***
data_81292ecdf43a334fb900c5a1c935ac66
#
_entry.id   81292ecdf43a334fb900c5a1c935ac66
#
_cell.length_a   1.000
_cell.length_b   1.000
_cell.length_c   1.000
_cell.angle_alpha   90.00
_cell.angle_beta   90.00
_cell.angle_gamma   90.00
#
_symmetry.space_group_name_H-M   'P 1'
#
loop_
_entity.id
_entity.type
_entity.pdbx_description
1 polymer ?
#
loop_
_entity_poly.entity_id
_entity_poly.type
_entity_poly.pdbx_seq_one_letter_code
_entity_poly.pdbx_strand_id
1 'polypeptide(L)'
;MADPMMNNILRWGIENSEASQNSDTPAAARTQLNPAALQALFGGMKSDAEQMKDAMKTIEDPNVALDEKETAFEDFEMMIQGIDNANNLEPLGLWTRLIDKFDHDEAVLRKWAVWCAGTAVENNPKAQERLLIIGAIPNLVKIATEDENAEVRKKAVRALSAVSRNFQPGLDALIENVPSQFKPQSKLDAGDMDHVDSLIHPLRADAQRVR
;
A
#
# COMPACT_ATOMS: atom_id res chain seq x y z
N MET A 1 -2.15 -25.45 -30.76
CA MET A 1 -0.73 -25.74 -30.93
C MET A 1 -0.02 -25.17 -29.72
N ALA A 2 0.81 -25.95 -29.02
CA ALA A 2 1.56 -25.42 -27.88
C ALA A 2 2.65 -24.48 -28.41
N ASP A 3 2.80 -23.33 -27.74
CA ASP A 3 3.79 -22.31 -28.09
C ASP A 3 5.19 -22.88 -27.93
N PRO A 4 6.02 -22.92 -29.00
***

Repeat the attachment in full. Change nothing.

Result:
data_81292ecdf43a334fb900c5a1c935ac66
#
_entry.id   81292ecdf43a334fb900c5a1c935ac66
#
_cell.length_a   1.000
_cell.length_b   1.000
_cell.length_c   1.000
_cell.angle_alpha   90.00
_cell.angle_beta   90.00
_cell.angle_gamma   90.00
#
_symmetry.space_group_name_H-M   'P 1'
#
loop_
_entity.id
_entity.type
_entity.pdbx_description
1 polymer ?
#
loop_
_entity_poly.entity_id
_entity_poly.type
_entity_poly.pdbx_seq_one_letter_code
_entity_poly.pdbx_strand_id
1 'polypeptide(L)'
;MADPMMNNILRWGIENSEASQNSDTPAAARTQLNPAALQALFGGMKSDAEQMKDAMKTIEDPNVALDEKETAFEDFEMMIQGIDNANNLEPLGLWTRLIDKFDHDEAVLRKWAVWCAGTAVENNPKAQERLLIIGAIPNLVKIATEDENAEVRKKAVRALSAVSRNFQPGLDALIENVPSQFKPQSKLDAGDMDHVDSLIHPLRADAQRVR
;
A
#
# COMPACT_ATOMS: atom_id res chain seq x y z
N MET A 1 -2.15 -25.45 -30.76
CA MET A 1 -0.73 -25.74 -30.93
C MET A 1 -0.02 -25.17 -29.72
N ALA A 2 0.81 -25.95 -29.02
CA ALA A 2 1.56 -25.42 -27.88
C ALA A 2 2.65 -24.48 -28.41
N ASP A 3 2.80 -23.33 -27.74
CA ASP A 3 3.79 -22.31 -28.09
C ASP A 3 5.19 -22.88 -27.93
N PRO A 4 6.02 -22.92 -29.00